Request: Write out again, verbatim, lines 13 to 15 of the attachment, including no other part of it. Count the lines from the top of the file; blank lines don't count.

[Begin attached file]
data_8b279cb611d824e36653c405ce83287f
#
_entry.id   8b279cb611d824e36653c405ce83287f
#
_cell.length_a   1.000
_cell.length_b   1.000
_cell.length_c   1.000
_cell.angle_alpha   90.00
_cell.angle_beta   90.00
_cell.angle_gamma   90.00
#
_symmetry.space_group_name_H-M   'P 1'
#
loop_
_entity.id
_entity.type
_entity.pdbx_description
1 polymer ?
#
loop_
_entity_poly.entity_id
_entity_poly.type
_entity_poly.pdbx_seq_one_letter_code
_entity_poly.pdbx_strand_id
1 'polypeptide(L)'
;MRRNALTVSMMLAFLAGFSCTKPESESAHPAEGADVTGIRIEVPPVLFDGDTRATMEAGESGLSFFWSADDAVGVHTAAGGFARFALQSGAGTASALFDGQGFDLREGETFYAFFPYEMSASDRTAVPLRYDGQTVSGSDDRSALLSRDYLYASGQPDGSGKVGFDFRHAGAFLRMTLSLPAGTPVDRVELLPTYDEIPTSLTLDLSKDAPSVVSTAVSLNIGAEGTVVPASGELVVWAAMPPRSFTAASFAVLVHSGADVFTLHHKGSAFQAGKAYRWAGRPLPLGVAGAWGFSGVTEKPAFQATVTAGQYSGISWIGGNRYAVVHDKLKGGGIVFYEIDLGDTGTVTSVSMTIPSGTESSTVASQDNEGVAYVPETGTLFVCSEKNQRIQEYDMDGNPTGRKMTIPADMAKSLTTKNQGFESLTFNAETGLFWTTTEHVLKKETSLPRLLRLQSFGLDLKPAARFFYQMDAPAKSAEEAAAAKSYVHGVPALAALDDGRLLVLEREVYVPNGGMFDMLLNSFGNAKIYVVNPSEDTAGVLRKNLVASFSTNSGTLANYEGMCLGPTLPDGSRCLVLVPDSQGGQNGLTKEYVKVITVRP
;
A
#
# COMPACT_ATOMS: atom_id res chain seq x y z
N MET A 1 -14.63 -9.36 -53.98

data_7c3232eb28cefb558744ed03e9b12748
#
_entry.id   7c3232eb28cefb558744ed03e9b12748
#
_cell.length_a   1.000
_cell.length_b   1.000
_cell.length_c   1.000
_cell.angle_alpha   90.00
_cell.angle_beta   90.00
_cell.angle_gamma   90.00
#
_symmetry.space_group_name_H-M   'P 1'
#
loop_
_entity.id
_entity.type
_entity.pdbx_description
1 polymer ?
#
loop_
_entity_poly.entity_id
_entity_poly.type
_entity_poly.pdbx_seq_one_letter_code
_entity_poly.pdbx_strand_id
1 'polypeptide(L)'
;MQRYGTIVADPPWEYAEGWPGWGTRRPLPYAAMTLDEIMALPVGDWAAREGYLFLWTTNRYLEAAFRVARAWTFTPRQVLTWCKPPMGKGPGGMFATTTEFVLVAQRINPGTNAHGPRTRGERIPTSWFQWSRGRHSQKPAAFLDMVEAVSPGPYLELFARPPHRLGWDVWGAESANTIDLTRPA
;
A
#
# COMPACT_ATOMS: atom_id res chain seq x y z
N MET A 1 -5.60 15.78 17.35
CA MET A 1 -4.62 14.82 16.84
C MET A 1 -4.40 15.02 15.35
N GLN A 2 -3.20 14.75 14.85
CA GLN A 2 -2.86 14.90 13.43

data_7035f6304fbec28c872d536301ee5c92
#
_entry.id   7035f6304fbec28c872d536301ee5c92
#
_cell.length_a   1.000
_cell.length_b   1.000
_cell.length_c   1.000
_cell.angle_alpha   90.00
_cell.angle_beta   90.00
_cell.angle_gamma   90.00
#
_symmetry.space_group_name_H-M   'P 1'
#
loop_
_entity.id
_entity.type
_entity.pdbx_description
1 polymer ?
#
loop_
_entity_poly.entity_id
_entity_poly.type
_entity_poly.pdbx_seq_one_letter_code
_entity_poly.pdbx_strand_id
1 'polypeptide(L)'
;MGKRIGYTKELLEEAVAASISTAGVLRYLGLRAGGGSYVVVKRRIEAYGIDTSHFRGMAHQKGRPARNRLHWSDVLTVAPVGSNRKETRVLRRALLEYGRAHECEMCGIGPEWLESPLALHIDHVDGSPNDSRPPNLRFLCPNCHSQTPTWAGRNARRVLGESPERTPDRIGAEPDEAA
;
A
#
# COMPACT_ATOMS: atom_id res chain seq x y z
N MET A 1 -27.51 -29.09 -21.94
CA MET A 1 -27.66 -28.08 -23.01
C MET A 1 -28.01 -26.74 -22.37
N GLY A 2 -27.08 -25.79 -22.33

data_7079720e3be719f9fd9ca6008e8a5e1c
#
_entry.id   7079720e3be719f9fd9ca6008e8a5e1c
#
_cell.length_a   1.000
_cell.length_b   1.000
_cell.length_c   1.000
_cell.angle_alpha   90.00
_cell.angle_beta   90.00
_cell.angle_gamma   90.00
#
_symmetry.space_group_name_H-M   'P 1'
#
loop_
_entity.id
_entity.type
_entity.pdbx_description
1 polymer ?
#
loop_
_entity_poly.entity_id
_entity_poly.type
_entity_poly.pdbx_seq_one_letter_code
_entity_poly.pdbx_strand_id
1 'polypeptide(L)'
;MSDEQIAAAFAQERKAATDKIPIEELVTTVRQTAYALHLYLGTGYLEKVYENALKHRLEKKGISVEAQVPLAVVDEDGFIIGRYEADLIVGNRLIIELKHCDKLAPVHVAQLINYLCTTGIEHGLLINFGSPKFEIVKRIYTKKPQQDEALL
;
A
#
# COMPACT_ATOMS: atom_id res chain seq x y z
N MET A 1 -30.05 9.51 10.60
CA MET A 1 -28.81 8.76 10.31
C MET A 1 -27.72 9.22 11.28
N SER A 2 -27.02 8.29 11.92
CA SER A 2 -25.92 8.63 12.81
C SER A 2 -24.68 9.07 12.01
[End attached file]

#
loop_
_entity.id